The Rule of Law in Europe

AuthorEmily Hancox
PositionPhD researcher at the University of Edinburgh
Emily Hancox1
Dear Editor,
While there are many urgent and troubling issues one might choose to write about regarding
European public law at present, I write to you today with a fairly modest plea. My plea is
aimed at the European Court of Justice (ECJ) and implores its members to better respect the
rule of law in their decision-making.
It is perhaps always dangerous to invoke such a contested concept as the rule of law in an
argument. However, the Member States themselves, as drafters of the Treaties, made clear
the commitment of the EU towards the rule of law. Article 2 of the Treaty on European
Union (TEU) states:
The Union is founded on the values of respect for human dignity, freedom,
democracy, equality, the rule of law and respect for human rights, including
the rights of persons belonging to minorities.
A number of meanings can be (and have been) attributed to the rule of law, ranging from a
formalistic conception to requiring a full-blown commitment to human rights. At its most
basic, perhaps, the rule of law might be regarded as a requirement of consistency that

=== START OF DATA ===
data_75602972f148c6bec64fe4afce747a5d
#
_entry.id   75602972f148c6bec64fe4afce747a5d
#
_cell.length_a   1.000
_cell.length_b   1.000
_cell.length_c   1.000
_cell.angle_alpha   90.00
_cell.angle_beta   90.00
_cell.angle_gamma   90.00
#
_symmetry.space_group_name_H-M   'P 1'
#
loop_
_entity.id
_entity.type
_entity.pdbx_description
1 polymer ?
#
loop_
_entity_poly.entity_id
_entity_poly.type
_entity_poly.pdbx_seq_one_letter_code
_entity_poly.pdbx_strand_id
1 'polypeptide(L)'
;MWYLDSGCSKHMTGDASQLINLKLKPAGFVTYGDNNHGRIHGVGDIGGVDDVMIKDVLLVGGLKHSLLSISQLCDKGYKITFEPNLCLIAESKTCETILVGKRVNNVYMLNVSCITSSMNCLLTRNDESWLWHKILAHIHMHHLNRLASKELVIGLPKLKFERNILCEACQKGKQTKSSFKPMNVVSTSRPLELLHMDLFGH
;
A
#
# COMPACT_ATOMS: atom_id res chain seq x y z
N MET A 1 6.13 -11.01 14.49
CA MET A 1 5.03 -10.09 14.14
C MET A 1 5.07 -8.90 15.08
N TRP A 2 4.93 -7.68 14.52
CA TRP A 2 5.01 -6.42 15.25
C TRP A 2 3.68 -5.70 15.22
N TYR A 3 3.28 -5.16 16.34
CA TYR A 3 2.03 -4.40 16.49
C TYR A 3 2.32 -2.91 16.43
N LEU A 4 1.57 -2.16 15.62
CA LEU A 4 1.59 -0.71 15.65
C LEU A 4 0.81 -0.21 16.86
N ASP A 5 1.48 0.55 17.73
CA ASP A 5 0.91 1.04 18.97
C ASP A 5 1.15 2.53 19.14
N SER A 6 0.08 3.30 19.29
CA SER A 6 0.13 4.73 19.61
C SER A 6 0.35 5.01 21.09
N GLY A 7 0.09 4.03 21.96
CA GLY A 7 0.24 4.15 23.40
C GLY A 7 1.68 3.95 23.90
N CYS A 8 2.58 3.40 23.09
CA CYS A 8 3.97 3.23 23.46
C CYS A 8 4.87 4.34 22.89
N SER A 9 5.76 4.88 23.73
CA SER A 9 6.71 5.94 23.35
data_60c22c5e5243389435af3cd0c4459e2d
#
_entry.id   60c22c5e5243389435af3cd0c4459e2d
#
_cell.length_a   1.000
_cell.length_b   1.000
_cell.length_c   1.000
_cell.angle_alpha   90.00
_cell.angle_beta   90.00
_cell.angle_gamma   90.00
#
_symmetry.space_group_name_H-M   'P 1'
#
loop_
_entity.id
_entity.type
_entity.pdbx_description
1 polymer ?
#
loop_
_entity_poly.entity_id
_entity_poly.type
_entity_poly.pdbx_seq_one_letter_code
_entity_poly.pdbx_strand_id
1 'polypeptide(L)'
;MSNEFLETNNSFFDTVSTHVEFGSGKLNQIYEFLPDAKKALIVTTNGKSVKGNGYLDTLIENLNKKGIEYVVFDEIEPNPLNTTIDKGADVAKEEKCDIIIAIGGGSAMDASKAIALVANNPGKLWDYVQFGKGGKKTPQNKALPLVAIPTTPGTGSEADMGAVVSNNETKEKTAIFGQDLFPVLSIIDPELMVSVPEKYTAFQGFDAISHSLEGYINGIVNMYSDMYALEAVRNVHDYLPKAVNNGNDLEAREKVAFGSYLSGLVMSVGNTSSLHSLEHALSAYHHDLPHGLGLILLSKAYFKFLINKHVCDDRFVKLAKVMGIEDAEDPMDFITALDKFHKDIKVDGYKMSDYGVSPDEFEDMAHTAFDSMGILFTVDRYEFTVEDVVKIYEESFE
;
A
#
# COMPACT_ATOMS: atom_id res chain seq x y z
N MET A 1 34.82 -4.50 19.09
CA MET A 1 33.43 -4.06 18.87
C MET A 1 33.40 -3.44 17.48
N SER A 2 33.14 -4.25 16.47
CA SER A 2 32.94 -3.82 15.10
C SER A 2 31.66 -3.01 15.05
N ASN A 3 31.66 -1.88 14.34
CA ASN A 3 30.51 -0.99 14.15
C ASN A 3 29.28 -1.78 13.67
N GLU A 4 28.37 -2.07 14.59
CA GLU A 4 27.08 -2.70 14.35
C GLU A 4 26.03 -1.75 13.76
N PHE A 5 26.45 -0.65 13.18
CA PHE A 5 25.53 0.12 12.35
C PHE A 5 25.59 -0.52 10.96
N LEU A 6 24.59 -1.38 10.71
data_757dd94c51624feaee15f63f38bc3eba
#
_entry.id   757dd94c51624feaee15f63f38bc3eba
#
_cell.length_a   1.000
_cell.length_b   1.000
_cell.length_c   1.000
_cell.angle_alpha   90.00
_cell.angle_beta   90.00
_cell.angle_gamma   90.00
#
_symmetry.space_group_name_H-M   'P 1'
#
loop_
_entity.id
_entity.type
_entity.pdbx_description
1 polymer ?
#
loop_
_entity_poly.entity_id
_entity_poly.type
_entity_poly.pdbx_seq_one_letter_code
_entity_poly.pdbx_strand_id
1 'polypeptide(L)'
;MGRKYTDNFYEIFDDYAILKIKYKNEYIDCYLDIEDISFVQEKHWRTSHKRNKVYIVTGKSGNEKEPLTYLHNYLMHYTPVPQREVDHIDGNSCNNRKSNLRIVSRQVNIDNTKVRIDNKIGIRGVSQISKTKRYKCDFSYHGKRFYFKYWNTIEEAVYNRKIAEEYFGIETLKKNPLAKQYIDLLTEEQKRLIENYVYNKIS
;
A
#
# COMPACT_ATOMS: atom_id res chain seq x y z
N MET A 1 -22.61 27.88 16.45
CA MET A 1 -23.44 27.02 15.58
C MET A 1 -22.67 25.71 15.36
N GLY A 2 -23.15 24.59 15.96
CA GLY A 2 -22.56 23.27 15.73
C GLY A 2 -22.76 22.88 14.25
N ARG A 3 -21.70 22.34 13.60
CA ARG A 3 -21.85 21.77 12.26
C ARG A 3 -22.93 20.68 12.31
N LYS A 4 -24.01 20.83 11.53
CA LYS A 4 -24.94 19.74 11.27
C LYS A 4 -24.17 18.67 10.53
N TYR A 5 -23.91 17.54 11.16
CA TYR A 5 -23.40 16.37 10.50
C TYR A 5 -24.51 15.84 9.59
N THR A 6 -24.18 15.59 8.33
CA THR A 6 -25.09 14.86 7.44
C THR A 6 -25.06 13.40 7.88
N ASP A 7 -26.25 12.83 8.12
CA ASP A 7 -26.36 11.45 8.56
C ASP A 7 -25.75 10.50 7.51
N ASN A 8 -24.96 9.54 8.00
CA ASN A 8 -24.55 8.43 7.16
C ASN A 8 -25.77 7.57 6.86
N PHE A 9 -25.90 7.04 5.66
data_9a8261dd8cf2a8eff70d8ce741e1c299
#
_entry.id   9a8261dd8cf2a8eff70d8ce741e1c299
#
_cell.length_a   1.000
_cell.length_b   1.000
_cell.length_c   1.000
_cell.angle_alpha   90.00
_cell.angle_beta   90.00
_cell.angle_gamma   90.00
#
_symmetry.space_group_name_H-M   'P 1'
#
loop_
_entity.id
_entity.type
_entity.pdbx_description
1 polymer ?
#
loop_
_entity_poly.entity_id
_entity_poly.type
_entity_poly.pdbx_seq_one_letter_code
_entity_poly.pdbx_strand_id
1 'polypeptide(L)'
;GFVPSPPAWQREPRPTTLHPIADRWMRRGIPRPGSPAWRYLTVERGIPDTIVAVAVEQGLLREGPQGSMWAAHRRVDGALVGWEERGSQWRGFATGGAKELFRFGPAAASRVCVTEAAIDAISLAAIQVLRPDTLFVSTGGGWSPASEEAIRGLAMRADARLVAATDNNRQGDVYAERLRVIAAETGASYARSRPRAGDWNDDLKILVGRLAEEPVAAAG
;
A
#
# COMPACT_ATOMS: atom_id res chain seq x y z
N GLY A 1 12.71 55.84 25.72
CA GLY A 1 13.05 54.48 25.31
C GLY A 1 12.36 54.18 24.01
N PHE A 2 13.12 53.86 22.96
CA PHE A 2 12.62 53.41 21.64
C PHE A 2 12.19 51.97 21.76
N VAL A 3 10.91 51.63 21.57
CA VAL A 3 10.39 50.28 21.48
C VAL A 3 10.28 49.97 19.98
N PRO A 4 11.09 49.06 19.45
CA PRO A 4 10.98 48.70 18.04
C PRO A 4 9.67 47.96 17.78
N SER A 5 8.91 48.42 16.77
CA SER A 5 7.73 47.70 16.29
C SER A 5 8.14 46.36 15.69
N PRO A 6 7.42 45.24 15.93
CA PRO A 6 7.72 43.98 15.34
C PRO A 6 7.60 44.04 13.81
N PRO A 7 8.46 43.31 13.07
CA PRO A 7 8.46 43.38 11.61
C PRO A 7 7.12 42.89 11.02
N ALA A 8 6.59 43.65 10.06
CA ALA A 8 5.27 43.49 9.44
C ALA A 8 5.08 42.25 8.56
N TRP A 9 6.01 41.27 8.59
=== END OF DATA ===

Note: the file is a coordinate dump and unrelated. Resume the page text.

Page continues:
contrasts with arbitrary exercises of discretion. When directed towards the judiciary, the rule
of law as consistency requires a coherent line of jurisprudence with some degree of
predictability. Respect for the rule of law does not imply that it is illegitimate for judges to
overrule earlier decisions. However, in such cases, judges ought to justify and explain the
In the context of the EU the need to respect the rule of law takes on a new dimension. The
decisions of the ECJ are binding across all twenty-eight Member States where it is the
obligation of national judges and law-makers to interpret and apply those decisions. While,
strictly speaking, the ECJ is not bound to follow its earlier decisions, its position within the
EU legal order provides a strong argument why the ECJ should aim for consistency.
The ECJ has only very rarely expressly departed from its earlier decisions and the cases in
which it has done so are ‘as few as they are celebrated’ (in the words of Advocate General La
Pergola).2 Such cases where the ECJ explicitly overruled its earlier decisions include
Roquette Frères3 (overturning Hoechst 4), Keck,5 and Metock6 (overturning Akrich7). More
1 PhD researcher at the University of Edinburgh.
2 Case C-262/96 Sema Sürül v Bundesanstalt für Abeit [1999] ECR I-2685, Opinion of AG La Pergola.
3 Case C-94/00 Roq uette Frères SA v Directeur général de la concurrence, de la consommation et de la
répression des fraudes, and Commission of th e European Communiti es [2002] ECR I-9011.
4 Case C-46/87 Hoechst v Commission [1987] ECR 2859.
5 Case C-267/91 Keck and Mithouard [1993] ECR I-6097.
6 Case C-127/08 Metock and Others [2008] ECR I-6241.

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